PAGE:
Which brings us to CJ Albertson. The Hanson-Brooks Distance Project athlete had an epic December, winning two marathons in back-to-back weeks in California and Baja, Mexico, in times of 2:11:09 and 2:11:08, respectively. He's ranked No. 76 on the Road to Paris. 

There are also athletes like Brian Shrader (2:09:46), Paul Chelimo and Abdi Abdirahman who could be in the mix.

The USATF confirmed that it will only take marathoners who have broken 2:11:30 on an eligible course. Orlando's weather, with its high heat and equally pesky humidity, could play an impact on Saturday. 

But Clayton Young, who enters with the second-fastest seed time, downplayed that effect, saying that a percentage of serious marathoners spent time in Orlando acclimating to the conditions and should be prepared to go if and when the humidity and heat begin to climb. 

"I've always had the mentality that, 'It will always be hot on the date,'" said Young, who opted for dark sunglasses inside the tenting on Friday. "I think my history shows I've competed well in the heat. I won the NCAA 10K in June in Austin. It was 90 degrees with 100 degree humidity. It was 9 p.m. and hot." 

Fauble may not have minced words about his feelings about time, but Young seemed to have a chip on his shoulder, too. 

The 30-year-old from Provo, Utah feels like he's underrated. 

"I knew if I could replicate my performance in Chicago that I had a shoot shot at making the team," he said. "As discussions started after Chicago and everyone began saying who's their No. 2, I realized I wasn't making other people's top three. I've embraced that underdog mentality and I'm going to take it all the way to the finish line."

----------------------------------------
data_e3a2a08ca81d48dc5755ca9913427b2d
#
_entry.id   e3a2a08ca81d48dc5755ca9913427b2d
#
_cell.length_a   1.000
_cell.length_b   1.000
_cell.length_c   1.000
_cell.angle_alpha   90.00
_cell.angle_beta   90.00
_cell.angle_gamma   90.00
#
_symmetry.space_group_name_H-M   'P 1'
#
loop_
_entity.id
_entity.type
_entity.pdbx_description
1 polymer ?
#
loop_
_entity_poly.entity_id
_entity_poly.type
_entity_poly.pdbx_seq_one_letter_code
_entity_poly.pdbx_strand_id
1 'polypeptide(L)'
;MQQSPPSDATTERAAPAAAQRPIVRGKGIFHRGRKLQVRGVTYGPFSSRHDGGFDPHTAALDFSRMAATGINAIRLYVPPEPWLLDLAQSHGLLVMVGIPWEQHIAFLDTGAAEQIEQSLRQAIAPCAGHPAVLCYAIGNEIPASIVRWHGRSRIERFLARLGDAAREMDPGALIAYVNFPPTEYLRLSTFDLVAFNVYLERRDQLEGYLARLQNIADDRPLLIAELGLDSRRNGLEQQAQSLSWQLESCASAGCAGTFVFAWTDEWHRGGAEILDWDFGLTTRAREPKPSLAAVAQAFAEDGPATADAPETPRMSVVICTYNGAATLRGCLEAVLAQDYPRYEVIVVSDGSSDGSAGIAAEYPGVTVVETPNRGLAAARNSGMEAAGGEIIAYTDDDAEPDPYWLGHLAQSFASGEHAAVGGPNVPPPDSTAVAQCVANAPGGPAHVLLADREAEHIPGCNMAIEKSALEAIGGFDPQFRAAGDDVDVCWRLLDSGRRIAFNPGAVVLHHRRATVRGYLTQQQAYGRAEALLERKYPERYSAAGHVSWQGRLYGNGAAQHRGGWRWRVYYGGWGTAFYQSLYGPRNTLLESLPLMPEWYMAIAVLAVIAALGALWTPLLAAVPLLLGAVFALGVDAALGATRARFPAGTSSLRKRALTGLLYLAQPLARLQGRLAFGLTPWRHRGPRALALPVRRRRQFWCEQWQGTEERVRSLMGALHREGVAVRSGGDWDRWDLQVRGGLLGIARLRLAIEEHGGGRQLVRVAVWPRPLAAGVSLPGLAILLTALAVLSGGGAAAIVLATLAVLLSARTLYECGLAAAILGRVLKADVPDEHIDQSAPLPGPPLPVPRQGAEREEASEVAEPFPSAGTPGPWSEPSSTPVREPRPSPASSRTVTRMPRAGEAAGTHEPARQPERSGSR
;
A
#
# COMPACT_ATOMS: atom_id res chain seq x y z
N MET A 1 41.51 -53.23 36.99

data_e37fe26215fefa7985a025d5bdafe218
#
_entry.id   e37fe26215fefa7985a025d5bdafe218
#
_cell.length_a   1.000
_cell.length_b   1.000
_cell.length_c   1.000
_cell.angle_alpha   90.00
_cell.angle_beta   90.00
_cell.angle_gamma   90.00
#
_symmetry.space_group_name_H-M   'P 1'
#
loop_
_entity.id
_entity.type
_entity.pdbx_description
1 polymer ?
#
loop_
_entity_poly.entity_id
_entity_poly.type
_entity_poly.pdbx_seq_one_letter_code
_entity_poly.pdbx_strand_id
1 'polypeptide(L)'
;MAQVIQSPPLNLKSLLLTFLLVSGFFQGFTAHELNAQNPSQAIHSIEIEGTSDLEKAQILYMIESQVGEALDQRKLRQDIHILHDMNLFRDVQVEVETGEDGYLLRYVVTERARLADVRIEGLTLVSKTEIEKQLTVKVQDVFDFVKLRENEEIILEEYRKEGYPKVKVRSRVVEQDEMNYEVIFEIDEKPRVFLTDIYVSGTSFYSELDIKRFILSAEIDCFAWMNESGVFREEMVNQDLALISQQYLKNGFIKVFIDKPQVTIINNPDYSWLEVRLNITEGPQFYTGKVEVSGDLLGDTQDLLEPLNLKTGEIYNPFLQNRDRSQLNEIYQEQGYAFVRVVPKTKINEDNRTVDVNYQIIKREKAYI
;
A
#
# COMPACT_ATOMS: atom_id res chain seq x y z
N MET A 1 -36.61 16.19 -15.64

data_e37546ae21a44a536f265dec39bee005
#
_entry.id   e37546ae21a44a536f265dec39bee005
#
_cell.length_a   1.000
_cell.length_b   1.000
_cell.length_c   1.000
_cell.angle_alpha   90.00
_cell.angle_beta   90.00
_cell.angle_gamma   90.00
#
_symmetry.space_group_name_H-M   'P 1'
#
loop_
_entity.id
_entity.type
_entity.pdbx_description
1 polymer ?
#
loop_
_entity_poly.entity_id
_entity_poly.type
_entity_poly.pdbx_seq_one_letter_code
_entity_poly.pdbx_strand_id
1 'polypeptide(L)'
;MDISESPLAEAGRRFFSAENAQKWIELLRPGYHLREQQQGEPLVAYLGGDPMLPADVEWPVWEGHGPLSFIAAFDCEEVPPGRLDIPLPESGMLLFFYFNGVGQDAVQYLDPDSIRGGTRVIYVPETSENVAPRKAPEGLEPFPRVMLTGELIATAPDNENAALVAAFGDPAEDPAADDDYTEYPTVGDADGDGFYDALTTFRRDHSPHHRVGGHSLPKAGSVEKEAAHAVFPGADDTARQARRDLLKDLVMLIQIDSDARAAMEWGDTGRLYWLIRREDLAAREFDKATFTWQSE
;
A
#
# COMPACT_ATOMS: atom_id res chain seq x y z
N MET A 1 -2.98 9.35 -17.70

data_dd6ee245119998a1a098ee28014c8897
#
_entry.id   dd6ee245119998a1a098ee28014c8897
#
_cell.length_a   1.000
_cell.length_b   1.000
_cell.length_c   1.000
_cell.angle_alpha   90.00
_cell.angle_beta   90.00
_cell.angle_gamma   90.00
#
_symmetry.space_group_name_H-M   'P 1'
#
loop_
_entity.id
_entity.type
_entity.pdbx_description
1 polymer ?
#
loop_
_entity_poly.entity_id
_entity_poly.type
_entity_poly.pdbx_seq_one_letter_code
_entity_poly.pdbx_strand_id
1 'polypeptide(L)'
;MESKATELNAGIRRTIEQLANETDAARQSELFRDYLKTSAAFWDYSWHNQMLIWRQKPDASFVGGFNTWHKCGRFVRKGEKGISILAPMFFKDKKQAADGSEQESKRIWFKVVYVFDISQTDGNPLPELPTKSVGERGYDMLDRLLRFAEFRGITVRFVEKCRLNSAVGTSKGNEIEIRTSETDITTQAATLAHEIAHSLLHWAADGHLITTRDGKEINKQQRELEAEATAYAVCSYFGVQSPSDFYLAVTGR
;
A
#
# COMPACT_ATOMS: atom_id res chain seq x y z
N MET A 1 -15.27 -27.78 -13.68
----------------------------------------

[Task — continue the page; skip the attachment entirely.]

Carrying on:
To Young's right was Conner Mantz, the 27-year-old who ran 2:07.47 in Chicago in October. He commented that rebounded from a small stress reaction after Chicago and that he was ready to go. 

"In a way, it not only gave me a good physical reset but a mental reset," he said. "I'm in a good spot." 

Fauble left Friday's session feeling pretty assured. 

"Tomorrow, it will take under 2;08:10 to make the team. I think people have prepared well enough," he said. "In 2020, it took 2:09. U.S. distance running has improved since then. I think there will be a big enough mass of guys there. The weather is not bad enough to slow people down." 



Date: Saturday, February 3

When: 10:10 a.m. EST

Where: Orlando, Florida (3x loops at 8-miles, 1x loop at 2.2 miles)

How To Watch: Live on Peacock



Oldest Qualifiers Entered: 

Men: Abdi Abdirahman, 47, Tuscon, AZ, via 2020 U.S. Olympic Marathon Team

Youngest Qualifiers Entered: 

Adam Sjolund, 22, Bonney Lake, WA, 2:17:02

Entrants Who Have Qualified For Most Trials: 

Abdi Abdirahman, Fernando Cabada, Sergio Reyes and Galen Rup -- 5 times

State With The Most Men Entered: 

Colorado: 40 

Total Men Qualified: 228

Entrants: 215


2000: Rod DeHaven, 2:15:30

2004: Alan Culpepper, 2:11:42

2008: Ryan Hall, 2:09:02

2012: Meb Keflezighi, 2:09:08

2016: Galen Rupp, 2:11:12

2020: Galen Rupp: 2:09:20